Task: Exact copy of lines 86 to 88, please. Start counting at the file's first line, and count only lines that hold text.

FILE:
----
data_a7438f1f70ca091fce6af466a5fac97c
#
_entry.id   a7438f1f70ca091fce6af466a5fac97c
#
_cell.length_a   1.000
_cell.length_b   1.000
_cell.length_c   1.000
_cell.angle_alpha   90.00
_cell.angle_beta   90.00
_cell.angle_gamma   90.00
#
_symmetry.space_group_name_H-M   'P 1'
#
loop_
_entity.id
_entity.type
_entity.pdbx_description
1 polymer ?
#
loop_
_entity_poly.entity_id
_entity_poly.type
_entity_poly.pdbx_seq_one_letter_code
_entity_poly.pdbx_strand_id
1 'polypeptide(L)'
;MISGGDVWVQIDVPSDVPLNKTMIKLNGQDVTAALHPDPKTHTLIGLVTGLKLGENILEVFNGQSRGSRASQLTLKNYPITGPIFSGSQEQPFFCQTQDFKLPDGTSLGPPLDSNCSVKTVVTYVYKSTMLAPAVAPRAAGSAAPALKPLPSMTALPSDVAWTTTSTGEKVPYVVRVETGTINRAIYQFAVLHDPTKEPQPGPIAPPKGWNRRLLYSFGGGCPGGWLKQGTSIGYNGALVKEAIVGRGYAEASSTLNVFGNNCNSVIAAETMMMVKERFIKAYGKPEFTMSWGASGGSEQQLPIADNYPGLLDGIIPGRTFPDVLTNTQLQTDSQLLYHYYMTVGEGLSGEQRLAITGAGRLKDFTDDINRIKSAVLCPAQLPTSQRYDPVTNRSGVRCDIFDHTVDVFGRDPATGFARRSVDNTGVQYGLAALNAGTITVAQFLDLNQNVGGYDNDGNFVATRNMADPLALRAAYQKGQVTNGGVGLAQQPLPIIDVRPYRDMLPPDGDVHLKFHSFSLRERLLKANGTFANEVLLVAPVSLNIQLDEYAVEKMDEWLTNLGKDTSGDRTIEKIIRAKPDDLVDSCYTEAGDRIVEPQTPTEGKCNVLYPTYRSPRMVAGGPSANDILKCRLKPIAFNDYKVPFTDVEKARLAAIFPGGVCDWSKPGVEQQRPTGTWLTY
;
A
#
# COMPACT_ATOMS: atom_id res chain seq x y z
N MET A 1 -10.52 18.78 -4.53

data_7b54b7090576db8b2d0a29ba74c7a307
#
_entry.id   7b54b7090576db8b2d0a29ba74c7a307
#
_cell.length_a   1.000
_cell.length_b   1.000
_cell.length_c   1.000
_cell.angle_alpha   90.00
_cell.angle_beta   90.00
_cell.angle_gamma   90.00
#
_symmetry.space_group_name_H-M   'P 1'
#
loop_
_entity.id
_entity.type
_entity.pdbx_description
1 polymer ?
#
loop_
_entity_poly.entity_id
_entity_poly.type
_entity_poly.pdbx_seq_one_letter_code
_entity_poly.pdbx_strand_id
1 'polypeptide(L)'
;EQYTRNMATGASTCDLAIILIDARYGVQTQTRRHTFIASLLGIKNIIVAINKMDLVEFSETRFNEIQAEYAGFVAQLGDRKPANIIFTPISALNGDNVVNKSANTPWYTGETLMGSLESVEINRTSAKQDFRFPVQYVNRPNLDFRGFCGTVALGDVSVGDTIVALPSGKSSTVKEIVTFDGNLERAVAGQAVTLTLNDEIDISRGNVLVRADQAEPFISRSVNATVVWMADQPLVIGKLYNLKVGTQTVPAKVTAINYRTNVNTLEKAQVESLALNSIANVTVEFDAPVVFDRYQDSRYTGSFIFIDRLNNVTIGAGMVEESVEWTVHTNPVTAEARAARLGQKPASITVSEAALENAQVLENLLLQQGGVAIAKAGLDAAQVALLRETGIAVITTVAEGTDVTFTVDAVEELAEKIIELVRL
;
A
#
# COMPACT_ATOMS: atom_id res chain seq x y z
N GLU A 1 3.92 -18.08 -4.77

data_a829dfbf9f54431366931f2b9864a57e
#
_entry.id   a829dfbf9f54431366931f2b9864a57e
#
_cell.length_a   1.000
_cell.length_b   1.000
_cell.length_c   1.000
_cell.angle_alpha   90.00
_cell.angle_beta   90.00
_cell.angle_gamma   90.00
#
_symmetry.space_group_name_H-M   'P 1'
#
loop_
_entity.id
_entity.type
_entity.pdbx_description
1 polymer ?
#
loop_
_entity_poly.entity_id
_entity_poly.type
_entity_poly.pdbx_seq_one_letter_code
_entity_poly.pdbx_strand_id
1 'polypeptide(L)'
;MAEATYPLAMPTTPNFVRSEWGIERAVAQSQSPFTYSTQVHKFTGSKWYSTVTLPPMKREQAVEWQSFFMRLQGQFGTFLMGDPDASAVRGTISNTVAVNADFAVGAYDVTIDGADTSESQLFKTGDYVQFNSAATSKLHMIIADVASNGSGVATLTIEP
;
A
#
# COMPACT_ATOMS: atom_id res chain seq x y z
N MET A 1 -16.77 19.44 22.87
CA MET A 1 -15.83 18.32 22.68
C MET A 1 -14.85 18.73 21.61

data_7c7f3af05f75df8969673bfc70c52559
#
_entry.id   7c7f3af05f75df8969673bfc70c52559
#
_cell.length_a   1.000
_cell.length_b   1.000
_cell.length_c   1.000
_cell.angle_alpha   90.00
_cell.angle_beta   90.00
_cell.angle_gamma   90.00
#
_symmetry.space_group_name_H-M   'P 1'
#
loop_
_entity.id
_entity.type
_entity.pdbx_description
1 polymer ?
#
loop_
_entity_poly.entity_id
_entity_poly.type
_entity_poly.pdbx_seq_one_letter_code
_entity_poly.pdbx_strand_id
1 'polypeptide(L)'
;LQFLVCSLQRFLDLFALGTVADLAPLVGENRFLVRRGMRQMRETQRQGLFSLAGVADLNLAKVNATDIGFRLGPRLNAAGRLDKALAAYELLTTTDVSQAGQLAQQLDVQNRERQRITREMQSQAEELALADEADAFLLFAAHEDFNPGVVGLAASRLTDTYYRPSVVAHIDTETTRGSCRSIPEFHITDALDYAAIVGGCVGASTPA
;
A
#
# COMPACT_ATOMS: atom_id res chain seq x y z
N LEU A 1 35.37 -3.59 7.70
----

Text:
_entity_poly.pdbx_strand_id
1 'polypeptide(L)'
;MAEATYPLAMPTTPNFVRSEWGIERAVAQSQSPFTYSTQVHKFTGSKWYSTVTLPPMKREQAVEWQSFFMRLQGQFGTFLMGDPDASAVRGTISNTVAVNADFAVGAYDVTIDGADTSESQLFKTGDYVQFNSAATSKLHMIIADVASNGSGVATLTIEP